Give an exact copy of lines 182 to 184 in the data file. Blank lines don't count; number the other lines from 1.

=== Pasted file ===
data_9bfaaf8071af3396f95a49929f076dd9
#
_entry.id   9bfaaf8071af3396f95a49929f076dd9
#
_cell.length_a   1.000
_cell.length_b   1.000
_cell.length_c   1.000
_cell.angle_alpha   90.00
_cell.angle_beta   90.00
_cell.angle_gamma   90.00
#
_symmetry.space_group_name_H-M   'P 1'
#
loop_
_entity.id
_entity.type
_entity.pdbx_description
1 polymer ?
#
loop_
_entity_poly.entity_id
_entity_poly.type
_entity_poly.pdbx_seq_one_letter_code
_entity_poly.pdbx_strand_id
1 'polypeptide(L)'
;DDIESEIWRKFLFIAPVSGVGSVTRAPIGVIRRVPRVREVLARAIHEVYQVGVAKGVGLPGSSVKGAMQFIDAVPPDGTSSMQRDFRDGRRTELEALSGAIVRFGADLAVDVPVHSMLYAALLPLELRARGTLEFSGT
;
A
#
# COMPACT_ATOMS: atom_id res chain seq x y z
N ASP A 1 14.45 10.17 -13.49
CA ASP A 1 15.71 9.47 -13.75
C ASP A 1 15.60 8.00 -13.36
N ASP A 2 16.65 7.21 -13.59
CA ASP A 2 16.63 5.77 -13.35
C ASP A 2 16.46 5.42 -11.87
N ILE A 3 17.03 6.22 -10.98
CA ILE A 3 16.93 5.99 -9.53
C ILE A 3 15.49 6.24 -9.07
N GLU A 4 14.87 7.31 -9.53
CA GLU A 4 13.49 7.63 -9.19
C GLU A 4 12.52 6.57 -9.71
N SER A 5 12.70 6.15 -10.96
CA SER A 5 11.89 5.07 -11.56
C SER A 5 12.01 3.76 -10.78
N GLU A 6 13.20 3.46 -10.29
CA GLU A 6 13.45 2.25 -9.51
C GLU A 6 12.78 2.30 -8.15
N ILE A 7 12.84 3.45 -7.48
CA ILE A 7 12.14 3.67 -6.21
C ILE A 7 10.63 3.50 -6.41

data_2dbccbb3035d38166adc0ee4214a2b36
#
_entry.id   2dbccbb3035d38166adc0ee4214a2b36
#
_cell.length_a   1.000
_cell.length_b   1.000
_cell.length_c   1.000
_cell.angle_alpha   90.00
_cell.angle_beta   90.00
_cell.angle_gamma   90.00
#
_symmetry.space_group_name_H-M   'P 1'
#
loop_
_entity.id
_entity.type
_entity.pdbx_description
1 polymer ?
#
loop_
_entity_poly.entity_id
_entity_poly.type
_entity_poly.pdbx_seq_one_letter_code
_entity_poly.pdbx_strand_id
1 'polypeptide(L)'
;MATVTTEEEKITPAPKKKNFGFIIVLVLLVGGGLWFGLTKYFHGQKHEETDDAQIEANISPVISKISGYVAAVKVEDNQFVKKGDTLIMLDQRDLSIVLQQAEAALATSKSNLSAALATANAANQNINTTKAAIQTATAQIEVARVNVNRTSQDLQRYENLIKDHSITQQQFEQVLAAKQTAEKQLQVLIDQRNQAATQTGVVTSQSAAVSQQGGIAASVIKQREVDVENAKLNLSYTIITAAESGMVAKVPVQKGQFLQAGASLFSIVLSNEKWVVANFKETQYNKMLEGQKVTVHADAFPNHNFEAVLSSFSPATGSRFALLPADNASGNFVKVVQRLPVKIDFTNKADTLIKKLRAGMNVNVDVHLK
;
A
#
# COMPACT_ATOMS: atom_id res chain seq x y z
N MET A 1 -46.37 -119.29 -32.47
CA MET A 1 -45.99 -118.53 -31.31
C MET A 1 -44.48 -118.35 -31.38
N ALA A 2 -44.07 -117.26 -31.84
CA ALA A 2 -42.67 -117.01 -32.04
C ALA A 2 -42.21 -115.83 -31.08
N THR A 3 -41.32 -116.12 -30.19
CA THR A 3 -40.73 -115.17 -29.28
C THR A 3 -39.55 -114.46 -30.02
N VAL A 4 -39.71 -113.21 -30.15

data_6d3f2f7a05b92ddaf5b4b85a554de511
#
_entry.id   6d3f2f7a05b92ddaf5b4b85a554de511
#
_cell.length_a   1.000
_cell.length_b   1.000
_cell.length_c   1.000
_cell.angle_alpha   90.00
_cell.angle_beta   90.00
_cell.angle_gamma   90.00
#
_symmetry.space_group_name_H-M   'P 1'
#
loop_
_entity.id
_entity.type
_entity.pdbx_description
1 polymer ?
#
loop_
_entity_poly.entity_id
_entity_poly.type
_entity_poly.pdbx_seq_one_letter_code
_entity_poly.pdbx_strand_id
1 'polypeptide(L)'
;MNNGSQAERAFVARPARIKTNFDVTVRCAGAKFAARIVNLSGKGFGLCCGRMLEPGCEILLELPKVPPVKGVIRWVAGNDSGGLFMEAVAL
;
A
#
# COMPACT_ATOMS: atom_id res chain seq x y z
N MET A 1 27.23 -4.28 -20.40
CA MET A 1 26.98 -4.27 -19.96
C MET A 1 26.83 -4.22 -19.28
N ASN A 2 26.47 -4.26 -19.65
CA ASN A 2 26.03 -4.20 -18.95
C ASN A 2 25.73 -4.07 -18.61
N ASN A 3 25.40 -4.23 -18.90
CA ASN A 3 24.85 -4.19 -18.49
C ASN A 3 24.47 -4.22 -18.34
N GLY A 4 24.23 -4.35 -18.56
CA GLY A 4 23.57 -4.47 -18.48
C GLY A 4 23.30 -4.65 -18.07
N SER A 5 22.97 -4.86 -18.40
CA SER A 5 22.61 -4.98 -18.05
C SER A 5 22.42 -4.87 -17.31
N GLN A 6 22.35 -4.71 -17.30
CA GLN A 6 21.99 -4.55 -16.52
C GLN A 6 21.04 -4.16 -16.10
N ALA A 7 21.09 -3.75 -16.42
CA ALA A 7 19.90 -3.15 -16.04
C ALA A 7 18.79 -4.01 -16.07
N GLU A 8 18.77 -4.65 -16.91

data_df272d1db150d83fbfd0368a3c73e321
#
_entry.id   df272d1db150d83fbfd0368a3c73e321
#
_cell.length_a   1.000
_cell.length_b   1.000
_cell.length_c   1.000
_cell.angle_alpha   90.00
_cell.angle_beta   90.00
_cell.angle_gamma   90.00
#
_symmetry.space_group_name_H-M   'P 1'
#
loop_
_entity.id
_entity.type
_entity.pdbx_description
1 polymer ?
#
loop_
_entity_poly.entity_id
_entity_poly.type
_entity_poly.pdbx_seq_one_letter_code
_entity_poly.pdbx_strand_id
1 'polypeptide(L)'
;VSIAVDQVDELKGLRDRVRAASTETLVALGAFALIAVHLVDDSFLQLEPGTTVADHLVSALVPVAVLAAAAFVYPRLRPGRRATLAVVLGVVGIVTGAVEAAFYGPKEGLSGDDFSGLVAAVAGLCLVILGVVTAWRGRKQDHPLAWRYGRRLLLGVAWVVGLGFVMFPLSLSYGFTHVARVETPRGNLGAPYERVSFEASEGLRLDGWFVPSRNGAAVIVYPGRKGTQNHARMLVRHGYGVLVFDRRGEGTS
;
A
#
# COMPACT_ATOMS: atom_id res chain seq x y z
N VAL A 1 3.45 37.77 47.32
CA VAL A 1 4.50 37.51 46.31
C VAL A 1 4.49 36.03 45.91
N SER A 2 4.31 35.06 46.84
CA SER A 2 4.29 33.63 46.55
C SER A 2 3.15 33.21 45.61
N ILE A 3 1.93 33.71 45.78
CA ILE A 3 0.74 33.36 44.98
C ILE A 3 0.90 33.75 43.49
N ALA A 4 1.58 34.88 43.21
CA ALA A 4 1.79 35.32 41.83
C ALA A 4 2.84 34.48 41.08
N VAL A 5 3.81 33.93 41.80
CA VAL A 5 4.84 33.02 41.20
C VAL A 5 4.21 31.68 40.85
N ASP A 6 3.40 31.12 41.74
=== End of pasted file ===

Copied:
C ILE A 3 0.90 33.75 43.49
N ALA A 4 1.58 34.88 43.21
CA ALA A 4 1.79 35.32 41.83